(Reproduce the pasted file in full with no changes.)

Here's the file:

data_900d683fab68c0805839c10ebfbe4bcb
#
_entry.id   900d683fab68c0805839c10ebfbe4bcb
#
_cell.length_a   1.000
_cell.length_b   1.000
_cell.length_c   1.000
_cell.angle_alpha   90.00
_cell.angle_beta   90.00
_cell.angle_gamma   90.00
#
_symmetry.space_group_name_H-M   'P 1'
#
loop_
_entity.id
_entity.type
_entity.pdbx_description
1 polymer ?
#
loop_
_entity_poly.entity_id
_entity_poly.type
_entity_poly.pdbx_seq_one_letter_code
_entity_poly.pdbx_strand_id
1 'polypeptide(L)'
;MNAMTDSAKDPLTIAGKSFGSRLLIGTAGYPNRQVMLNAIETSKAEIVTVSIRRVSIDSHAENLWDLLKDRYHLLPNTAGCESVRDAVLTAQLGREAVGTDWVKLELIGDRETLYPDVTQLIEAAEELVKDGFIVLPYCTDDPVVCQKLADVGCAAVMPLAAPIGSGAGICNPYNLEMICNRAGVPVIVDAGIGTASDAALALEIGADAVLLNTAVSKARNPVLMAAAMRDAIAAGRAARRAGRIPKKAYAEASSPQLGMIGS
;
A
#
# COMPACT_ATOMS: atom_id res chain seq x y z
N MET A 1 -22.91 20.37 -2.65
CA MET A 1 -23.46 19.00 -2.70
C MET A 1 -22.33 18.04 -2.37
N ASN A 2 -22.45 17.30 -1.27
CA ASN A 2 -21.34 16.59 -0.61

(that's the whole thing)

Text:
data_900d683fab68c0805839c10ebfbe4bcb
#
_entry.id   900d683fab68c0805839c10ebfbe4bcb
#
_cell.length_a   1.000
_cell.length_b   1.000
_cell.length_c   1.000
_cell.angle_alpha   90.00
_cell.angle_beta   90.00
_cell.angle_gamma   90.00
#
_symmetry.space_group_name_H-M   'P 1'
#
loop_
_entity.id
_entity.type
_entity.pdbx_description
1 polymer ?
#
loop_
_entity_poly.entity_id
_entity_poly.type
_entity_poly.pdbx_seq_one_letter_code
_entity_poly.pdbx_strand_id
1 'polypeptide(L)'
;MNAMTDSAKDPLTIAGKSFGSRLLIGTAGYPNRQVMLNAIETSKAEIVTVSIRRVSIDSHAENLWDLLKDRYHLLPNTAGCESVRDAVLTAQLGREAVGTDWVKLELIGDRETLYPDVTQLIEAAEELVKDGFIVLPYCTDDPVVCQKLADVGCAAVMPLAAPIGSGAGICNPYNLEMICNRAGVPVIVDAGIGTASDAALALEIGADAVLLNTAVSKARNPVLMAAAMRDAIAAGRAARRAGRIPKKAYAEASSPQLGMIGS
;
A
#
# COMPACT_ATOMS: atom_id res chain seq x y z
N MET A 1 -22.91 20.37 -2.65
CA MET A 1 -23.46 19.00 -2.70
C MET A 1 -22.33 18.04 -2.37
N ASN A 2 -22.45 17.30 -1.27
CA ASN A 2 -21.34 16.59 -0.61